Industry players and markets

Ursula, you’ve got mail!

Thursday, 14 September 2023

Joint letter to the President of the European Commission, Ursula von der Leyen, to stimulate the European automotive industry’s transformation and enhance competitiveness

ACEA, along with seven other signatories across the automotive value chain, including trade union and employer leaders, has issued an urgent plea to accelerate the transformation and competitiveness of the European car industry. In a letter to European Commission President Ursula von der Leyen, the signatories urged the European Commission to prioritize six essential initiatives before the present mandate expires in 2024:

  • develop a robust industrial strategy;
  • scale up a European zero-emission market and battery value chain;
  • ensure a stable and coherent regulatory environment for the sector;
  • enhance the skills agenda and Just Transition framework;
  • improve transport affordability;
  • ensure a global level playing field.

The signatories reaffirmed their commitment to decarbonizing transportation while emphasizing that inactivity by policymakers will jeopardize the transformation and competitiveness of the European automobile sector. It will also put at risk employment in a sector that employs over 13 million people in the EU. The EU needs a strong response to the Inflation Reduction Act (Ira) of the United States in order to stimulate investments in the European battery value chain and other crucial components to improve the environmental performance of vehicles. Europe should reduce its dependency on third countries for critical parts of the value chain. The regulatory framework for batteries, powertrains, recyclability, and circular economy must be clear, consistent, and encourage investments in Europe. Support for battery and kinematic value chain should be complemented by a robust strategy on hydrogen, both for industrial applications and mobility. At a legislative level, according to what the signatories of the appeal to the EU state, the current fragmentation of the European regulatory framework for the sector creates a context of uncertainty that undermines investments and weakens market demand. The EU should complete the single market (including charging and refuelling) and eliminate barriers to cross-border trade. The signatories are Sigrid de Vries, Director General of Acea, Antonio Perlot, Secretary General of Acem, Bernard Lycke, Director General of Cecra, Delphine Rudelli, Director General of Ceemet, Benjamin Krieger, Secretary General of Clepa, Adam McCarty, Secretary General of Etrma, Rene Schroeder, Executive Director of Eurobat, Judith Kirton-Darling and Isabelle Barthes, interim Secretaries General of IndustriALL Europe.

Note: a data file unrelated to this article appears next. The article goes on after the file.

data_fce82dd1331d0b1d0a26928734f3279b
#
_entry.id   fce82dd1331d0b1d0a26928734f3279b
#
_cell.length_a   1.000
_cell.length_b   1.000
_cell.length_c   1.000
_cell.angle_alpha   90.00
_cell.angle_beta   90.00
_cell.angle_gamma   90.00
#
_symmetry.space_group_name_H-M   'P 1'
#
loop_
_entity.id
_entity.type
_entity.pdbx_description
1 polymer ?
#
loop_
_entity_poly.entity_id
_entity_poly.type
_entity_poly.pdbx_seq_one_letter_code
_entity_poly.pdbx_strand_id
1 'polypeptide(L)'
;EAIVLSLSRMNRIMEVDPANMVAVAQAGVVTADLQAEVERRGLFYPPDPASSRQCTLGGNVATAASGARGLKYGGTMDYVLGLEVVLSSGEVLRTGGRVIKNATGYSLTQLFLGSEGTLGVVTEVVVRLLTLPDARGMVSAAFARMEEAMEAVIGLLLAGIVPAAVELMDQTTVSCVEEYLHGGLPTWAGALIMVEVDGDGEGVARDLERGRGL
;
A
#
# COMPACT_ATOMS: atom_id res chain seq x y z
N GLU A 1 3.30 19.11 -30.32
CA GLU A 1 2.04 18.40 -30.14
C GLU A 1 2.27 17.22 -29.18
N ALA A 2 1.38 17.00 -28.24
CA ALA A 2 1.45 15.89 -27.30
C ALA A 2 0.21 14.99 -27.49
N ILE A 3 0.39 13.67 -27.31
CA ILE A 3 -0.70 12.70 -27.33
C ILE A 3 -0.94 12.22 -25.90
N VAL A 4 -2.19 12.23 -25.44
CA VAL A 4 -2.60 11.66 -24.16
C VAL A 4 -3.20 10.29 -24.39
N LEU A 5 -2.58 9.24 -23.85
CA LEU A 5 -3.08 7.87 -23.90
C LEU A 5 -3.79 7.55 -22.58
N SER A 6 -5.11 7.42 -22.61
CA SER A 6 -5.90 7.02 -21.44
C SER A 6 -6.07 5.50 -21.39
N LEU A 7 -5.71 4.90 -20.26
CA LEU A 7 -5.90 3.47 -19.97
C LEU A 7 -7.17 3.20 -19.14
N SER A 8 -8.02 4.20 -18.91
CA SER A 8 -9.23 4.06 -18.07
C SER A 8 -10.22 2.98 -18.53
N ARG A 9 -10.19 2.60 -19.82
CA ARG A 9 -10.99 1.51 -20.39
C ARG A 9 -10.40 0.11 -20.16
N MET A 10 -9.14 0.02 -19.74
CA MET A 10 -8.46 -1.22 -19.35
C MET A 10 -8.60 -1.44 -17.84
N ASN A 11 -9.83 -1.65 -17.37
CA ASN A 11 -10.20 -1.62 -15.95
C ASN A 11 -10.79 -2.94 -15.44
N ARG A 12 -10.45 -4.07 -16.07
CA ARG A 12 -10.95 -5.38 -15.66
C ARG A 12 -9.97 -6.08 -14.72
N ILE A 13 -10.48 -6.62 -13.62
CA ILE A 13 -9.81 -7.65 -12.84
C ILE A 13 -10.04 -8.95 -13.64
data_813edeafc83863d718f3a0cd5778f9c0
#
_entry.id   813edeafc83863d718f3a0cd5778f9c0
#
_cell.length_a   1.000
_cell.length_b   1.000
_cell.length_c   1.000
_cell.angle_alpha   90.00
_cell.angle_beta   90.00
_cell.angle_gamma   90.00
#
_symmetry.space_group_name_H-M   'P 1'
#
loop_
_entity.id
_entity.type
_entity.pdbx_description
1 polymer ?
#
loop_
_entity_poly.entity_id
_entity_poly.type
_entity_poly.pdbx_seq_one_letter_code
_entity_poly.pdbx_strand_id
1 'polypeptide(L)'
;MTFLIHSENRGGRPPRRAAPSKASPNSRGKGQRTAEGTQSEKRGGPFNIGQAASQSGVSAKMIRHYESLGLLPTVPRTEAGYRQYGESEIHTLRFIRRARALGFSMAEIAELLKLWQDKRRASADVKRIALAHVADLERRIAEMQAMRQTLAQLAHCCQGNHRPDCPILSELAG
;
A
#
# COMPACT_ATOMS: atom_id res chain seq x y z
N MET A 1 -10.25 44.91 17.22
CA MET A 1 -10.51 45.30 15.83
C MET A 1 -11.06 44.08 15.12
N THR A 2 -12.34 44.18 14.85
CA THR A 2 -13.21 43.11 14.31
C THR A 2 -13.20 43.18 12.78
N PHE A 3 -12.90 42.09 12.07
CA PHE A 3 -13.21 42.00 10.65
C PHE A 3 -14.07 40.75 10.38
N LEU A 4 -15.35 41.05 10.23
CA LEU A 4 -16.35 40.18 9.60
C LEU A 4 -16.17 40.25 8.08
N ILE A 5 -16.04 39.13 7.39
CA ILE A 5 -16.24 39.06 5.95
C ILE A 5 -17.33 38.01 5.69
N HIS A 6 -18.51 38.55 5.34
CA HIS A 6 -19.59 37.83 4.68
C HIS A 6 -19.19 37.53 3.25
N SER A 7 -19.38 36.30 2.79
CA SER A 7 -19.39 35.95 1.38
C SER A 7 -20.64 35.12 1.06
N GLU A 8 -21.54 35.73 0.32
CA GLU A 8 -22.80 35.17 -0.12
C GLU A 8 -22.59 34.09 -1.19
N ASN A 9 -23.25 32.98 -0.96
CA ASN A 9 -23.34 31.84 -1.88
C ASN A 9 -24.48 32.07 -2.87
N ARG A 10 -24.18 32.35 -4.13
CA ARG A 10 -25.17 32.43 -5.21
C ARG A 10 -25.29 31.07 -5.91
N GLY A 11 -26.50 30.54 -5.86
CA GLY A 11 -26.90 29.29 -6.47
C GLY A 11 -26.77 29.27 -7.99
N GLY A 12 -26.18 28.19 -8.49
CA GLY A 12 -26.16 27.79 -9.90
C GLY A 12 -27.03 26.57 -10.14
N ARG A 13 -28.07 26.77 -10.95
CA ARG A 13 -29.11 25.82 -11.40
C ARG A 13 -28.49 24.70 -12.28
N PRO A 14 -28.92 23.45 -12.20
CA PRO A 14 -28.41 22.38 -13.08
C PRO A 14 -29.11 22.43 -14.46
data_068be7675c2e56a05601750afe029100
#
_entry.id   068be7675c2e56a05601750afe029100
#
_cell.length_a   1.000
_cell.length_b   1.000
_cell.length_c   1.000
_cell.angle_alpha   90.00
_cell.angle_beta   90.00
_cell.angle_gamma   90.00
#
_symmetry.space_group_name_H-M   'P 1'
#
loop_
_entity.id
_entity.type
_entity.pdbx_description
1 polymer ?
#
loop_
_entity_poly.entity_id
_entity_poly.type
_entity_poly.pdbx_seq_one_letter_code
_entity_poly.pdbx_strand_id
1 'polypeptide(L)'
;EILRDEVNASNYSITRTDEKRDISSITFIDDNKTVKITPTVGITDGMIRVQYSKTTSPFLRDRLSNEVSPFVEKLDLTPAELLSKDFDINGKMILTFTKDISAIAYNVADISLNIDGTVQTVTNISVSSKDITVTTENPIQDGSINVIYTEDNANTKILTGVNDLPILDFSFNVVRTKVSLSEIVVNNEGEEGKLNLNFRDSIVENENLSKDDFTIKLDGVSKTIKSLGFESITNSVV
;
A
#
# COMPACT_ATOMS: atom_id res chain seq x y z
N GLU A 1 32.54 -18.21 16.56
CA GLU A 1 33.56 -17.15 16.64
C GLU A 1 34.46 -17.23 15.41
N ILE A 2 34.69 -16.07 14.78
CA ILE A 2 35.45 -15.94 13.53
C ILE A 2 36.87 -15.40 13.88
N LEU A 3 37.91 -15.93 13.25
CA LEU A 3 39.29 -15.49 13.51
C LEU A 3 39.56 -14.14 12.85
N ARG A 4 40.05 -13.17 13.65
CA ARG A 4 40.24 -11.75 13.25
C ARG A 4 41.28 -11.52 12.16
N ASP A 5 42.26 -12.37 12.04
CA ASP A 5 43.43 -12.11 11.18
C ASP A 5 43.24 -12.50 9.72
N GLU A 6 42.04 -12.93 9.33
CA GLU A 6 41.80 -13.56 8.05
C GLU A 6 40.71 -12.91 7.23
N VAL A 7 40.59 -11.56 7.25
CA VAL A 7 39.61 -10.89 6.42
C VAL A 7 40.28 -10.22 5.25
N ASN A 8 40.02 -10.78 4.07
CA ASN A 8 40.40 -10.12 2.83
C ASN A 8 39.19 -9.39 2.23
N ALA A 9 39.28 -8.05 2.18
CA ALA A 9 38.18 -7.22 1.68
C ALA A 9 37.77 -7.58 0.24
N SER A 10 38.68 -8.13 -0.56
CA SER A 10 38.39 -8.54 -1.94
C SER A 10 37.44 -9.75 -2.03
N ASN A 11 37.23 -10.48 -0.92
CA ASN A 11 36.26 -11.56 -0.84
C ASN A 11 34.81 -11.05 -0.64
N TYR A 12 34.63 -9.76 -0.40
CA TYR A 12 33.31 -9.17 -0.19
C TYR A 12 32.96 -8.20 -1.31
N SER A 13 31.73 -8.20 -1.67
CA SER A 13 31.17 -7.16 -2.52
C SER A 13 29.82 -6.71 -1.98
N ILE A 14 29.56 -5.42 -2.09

BMW, RENAULT, STELLANTIS: three different approaches to pursue this path

According to BMW, only internal combustion engines or hydrogen fuel cells allow Germany and Europe to create automobiles "almost self-sufficiently," whereas battery-powered vehicles are significantly reliant on international supply networks. In an interview with the business journal Handelsblatt, the company's CEO, Oliver Zipse, stated that by relying solely on electric transportation, Europe exposes itself to blackmail from resource suppliers. “That's why I believe a political decision to end combustion engines is reckless, an exit-decision without a simultaneous “entry-strategy" for alternative engines. Scaling up e-car production requires secure access to raw materials. And this is where Europe has a structural difficulty: region's poor adoption of new domestic mining ventures makes establishing a more autonomous economy even more difficult. Tighter CO2 emissions regulations for the fuel industry might make the vehicle sector more environmentally friendly using combustion engines. China's burgeoning e-car industry proved what an integrated government-backed strategy can accomplish to boost competitiveness. This was once a strength of Germany's; it's remarkable that Germany's involvement with the EU is increasingly taking a different approach. The production of combustion engines can be done largely with materials that are already widely available in Europe, but the fossil fuels required to power conventional combustion engines are overwhelmingly imported from suppliers outside the EU, including Russia, Saudi Arabia, and Nigeria.” According to the Federal Institute for Geosciences and Natural Resources (BGR), in 2021, around 98 percent of Germany's primary mineral oil usage will have to be imported. Both the EU and the German government have made initiatives to expand availability to raw materials needed for electric mobility, including agreements with new suppliers, possible state stockpiling, and greatly improved recycling methods to recover important materials used in industrial products.